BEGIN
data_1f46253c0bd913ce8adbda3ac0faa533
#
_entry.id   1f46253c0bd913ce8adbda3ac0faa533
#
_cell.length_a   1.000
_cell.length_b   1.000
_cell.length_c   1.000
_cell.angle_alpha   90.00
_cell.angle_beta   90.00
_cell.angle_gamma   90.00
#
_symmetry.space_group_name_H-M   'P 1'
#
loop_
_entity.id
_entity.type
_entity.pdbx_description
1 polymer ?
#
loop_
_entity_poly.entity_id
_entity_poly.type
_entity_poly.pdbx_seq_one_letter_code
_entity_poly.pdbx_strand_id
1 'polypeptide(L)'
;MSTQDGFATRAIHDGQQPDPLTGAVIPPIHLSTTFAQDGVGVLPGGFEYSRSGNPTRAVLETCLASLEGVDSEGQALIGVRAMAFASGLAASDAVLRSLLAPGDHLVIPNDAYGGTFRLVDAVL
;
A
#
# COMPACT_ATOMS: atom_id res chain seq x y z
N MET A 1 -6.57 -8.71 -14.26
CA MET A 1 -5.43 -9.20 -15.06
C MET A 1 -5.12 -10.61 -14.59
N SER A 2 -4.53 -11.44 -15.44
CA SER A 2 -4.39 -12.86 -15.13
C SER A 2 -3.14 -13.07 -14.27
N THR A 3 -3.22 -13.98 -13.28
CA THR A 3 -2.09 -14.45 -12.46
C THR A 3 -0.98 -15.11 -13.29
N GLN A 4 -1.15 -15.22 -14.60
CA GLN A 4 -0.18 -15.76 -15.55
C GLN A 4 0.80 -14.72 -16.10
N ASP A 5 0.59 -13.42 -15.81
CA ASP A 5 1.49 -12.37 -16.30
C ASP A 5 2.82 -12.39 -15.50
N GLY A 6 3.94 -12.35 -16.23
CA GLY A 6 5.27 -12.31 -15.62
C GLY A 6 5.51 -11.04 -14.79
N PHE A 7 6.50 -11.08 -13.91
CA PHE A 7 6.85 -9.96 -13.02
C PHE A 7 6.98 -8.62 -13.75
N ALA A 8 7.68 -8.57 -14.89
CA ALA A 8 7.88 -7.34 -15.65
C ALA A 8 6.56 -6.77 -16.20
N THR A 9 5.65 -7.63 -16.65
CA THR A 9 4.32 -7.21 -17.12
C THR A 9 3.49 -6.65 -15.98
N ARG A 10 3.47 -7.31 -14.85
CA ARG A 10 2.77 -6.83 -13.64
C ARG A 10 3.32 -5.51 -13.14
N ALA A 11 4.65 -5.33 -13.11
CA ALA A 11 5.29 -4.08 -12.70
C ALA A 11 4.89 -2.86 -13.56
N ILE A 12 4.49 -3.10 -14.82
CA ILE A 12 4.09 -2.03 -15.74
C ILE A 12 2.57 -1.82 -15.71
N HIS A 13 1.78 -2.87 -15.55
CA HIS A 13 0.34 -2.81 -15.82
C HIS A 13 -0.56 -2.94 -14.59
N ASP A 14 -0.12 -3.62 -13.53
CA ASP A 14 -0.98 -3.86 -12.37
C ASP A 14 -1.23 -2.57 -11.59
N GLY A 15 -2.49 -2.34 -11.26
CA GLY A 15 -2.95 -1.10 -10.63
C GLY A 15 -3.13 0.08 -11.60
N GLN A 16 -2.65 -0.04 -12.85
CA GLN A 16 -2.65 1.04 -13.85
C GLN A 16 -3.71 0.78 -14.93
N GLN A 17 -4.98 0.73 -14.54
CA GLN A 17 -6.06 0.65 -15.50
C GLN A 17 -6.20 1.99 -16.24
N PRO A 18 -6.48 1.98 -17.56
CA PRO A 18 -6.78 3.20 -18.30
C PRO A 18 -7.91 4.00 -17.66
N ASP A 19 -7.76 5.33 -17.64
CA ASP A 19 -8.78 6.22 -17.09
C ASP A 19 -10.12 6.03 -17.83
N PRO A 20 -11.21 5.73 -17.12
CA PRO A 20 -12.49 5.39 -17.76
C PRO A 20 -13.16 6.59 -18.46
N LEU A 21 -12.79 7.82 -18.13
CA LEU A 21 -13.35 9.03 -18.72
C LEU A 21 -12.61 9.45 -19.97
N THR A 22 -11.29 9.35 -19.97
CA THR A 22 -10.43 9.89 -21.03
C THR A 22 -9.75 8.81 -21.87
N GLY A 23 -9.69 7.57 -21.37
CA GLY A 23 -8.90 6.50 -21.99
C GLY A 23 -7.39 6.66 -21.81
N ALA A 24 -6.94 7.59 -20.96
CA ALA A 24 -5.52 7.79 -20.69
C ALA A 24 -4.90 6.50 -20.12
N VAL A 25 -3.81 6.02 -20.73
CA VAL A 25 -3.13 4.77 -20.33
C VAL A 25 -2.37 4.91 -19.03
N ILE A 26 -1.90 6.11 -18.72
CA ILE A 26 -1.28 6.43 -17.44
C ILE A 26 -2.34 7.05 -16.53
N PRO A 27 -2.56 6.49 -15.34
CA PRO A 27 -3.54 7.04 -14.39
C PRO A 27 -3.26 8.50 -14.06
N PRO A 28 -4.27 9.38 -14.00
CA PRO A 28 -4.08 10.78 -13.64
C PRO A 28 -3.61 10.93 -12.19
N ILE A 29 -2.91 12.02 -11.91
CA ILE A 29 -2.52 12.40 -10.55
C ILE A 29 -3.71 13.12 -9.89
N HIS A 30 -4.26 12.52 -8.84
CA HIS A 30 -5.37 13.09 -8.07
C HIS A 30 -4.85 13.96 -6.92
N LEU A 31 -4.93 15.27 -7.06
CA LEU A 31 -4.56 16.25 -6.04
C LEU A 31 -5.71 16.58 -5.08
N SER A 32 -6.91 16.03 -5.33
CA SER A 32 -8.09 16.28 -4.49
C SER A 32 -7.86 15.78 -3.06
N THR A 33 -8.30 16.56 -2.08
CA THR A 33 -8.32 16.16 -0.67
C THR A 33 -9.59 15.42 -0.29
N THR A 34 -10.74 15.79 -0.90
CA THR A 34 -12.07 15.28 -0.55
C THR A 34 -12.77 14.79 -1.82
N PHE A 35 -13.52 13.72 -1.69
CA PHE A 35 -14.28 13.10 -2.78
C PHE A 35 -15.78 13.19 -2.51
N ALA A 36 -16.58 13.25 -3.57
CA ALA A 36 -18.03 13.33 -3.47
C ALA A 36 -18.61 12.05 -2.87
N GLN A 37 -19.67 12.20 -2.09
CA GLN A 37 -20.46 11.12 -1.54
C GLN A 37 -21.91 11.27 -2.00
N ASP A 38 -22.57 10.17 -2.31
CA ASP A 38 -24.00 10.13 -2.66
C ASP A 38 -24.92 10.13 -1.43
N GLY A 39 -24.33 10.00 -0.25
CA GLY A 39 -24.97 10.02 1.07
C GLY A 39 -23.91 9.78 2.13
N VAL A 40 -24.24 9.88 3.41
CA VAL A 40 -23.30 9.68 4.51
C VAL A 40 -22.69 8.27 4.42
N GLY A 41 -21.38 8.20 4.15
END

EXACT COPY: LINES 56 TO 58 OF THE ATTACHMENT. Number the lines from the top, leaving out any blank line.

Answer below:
CA THR A 9 4.32 -7.21 -17.12
C THR A 9 3.49 -6.65 -15.98
N ARG A 10 3.47 -7.31 -14.85